Artículos con la etiqueta ‘Godel’

A Galois connection between classical and intuitionistic logics

Por • 11 dic, 2013 • Category: Ciencia y tecnología

In a 1985 commentary to his collected works, Kolmogoroff remarked that his 1932 paper «was written in hope that with time, the logic of solution of problems will become a permanent part of the logical curriculum. Creation of a unified logical apparatus dealing with objects of two types – propositions and problems – was intended.» We construct such a formal system QHC, which is a conservative extension of both the intuitionistic predicate calculus QH and the classical predicate calculus QC, and sheds new light on the basics of intuitionism:
1) The only new connectives ? and ! of QHC induce a Galois connection (i.e., a pair of adjoint functors) between the Lindenbaum algebras of QH and QC.
2) Kolmogoroff’s double negation translation of QC into QH extends to an interpretation of QHC in QH that is the identity on QH.
3) Goedel’s provability translation of QH into the classical modal logic QS4 extends to an interpretation of QHC in QS4, which is identified with a fragment of QHC.
Some models of QHC are constructed, including a sheaf-valued model inspired by dependent type theory, which appears to be of interest even as a model of QH (not to be confused with the well-known open-set-valued sheaf models of QH), since it can be seen as a rather accurate formalization of the BHK interpretation of intuitionistism.
The paper is addressed to a general mathematical audience and includes a rather unconventional introduction to intuitionistic logic, featuring (a) a motivation via Hilbert’s 24th Problem and Lafont’s observation that in classical logic, any two proofs of a given theorem are «homotopic»; (b) a derivation of Tarski topological models of QH via a model in «Venn diagrams» of a classical first-order theory extracted from the clauses of the BHK interpretation.

The axiomatic power of Kolmogorov complexity

Por • 18 ene, 2013 • Category: Ciencia y tecnología

The famous Godel incompleteness theorem states that for every consistent sufficiently rich formal theory T there exist true statements that are unprovable in T. Such statements would be natural candidates for being added as axioms, but how can we obtain them? One classical (and well studied) approach is to add to some theory T an axiom that claims the consistency of T. In this paper we discuss another approach motivated by Chaitin’s version of Godel’s theorem where axioms claiming the randomness (or incompressibility) of some strings are probabilistically added, and show that it is not really useful, in the sense that this does not help us to prove new interesting theorems. This result answers a question recently asked by Lipton. The situation changes if we take into account the size of the proofs: randomly chosen axioms may help making proofs much shorter, unless NP=PSPACE.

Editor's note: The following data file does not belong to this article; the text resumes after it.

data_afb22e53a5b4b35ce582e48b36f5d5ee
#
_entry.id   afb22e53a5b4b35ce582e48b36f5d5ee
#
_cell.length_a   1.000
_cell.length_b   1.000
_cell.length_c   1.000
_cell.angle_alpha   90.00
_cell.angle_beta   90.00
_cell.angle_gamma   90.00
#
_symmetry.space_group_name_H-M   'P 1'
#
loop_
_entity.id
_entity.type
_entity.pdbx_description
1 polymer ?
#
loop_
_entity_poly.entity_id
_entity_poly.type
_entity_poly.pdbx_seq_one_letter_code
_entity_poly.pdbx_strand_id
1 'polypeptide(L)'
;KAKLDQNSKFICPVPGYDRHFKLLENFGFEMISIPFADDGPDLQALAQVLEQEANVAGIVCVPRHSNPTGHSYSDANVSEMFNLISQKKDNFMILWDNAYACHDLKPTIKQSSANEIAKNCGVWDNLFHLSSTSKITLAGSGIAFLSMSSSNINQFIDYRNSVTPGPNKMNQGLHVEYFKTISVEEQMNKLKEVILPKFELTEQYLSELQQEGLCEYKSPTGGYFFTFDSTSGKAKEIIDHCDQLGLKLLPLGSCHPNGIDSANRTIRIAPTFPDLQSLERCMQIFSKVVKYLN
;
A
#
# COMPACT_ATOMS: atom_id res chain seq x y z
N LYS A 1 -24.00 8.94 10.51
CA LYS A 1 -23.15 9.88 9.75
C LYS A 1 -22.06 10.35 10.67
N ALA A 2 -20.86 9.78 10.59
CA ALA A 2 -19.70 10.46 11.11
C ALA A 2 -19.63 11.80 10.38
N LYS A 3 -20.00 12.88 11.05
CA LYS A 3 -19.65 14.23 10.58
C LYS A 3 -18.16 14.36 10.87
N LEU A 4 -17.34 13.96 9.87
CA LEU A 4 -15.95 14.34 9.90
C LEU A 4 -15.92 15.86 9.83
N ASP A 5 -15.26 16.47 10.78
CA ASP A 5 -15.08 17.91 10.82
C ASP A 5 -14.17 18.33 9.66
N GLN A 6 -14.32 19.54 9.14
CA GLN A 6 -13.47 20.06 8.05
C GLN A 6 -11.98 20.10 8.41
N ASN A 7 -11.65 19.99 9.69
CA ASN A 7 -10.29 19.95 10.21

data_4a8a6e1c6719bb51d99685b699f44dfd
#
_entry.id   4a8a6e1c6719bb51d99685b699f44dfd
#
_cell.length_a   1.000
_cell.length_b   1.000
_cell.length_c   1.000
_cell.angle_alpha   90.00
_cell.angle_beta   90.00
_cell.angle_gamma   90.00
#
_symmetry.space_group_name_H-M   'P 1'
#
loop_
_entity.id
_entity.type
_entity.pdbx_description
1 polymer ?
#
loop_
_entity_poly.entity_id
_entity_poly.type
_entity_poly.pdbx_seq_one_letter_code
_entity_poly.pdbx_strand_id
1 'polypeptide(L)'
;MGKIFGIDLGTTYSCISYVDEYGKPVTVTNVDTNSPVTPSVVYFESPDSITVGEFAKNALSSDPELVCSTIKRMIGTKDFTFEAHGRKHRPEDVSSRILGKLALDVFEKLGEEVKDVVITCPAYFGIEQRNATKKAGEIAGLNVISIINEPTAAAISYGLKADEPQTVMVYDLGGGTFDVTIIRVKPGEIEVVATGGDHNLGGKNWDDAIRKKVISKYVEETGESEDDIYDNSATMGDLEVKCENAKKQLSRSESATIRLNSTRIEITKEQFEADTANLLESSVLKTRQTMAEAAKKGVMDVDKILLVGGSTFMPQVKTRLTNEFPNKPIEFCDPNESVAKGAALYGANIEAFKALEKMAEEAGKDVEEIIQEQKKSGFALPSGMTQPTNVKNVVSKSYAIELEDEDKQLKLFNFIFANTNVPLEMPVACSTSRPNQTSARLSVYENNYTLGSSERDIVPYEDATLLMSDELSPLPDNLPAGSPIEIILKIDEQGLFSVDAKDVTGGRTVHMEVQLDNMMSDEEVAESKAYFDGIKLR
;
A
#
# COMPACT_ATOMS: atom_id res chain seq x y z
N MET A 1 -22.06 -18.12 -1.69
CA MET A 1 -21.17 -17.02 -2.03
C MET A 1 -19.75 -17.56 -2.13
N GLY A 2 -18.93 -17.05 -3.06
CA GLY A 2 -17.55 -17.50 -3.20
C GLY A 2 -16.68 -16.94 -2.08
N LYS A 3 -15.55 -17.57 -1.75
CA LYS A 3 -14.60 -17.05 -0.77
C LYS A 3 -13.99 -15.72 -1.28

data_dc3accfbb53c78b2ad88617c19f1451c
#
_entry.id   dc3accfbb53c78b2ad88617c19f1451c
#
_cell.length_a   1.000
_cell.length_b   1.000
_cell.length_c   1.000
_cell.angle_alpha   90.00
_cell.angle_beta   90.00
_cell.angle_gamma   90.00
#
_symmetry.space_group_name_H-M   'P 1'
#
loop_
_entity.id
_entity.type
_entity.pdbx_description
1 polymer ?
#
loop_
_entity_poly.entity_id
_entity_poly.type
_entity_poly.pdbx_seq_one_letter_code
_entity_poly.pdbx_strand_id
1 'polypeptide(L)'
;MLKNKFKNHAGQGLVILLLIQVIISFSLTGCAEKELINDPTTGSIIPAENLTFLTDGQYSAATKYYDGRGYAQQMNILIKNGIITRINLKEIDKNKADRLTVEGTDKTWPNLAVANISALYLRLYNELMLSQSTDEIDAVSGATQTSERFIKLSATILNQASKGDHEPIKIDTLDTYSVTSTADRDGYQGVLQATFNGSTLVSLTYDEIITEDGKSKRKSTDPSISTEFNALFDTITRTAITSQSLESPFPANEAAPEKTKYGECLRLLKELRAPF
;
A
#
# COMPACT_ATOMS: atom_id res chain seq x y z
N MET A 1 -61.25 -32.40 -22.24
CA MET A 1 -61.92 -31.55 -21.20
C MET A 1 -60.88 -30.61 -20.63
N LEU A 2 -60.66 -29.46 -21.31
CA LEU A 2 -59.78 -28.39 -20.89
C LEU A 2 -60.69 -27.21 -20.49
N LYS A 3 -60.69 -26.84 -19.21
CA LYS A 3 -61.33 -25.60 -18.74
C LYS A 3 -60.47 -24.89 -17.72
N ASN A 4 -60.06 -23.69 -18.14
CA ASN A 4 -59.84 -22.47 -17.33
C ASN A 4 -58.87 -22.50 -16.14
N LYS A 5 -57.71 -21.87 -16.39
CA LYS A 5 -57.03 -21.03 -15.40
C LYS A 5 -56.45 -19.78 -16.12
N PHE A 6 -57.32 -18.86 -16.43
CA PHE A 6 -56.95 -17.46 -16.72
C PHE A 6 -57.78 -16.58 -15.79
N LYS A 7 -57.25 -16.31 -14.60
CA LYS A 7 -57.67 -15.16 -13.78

Resolving Gödel’s Incompleteness Myth: Polynomial Equations and Dynamical Systems for Algebraic Logic

Por • 26 dic, 2011 • Category: Crítica

A new computational method that uses polynomial equations and dynamical systems to evaluate logical propositions is introduced and applied to Goedel’s incompleteness theorems. The truth value of a logical formula subject to a set of axioms is computed from the solution to the corresponding system of polynomial equations. A reference by a formula to its own provability is shown to be a recurrence relation, which can be either interpreted as such to generate a discrete dynamical system, or interpreted in a static way to create an additional simultaneous equation. In this framework the truth values of logical formulas and other polynomial objectives have complex data structures: sets of elementary values, or dynamical systems that generate sets of infinite sequences of such solution-value sets. Besides the routine result that a formula has a definite elementary value, these data structures encode several exceptions: formulas that are ambiguous, unsatisfiable, unsteady, or contingent. These exceptions represent several semantically different types of undecidability; none causes any fundamental problem for mathematics. It is simple to calculate that Goedel’s formula, which asserts that it cannot be proven, is exceptional in specific ways: interpreted statically, the formula defines an inconsistent system of equations (thus it is called unsatisfiable); interpreted dynamically, it defines a dynamical system that has a periodic orbit and no fixed point (thus it is called unsteady). These exceptions are not catastrophic failures of logic; they are accurate mathematical descriptions of Goedel’s self-referential construction. Goedel’s analysis does not reveal any essential incompleteness in formal reasoning systems, nor any barrier to proving the consistency of such systems by ordinary mathematical means.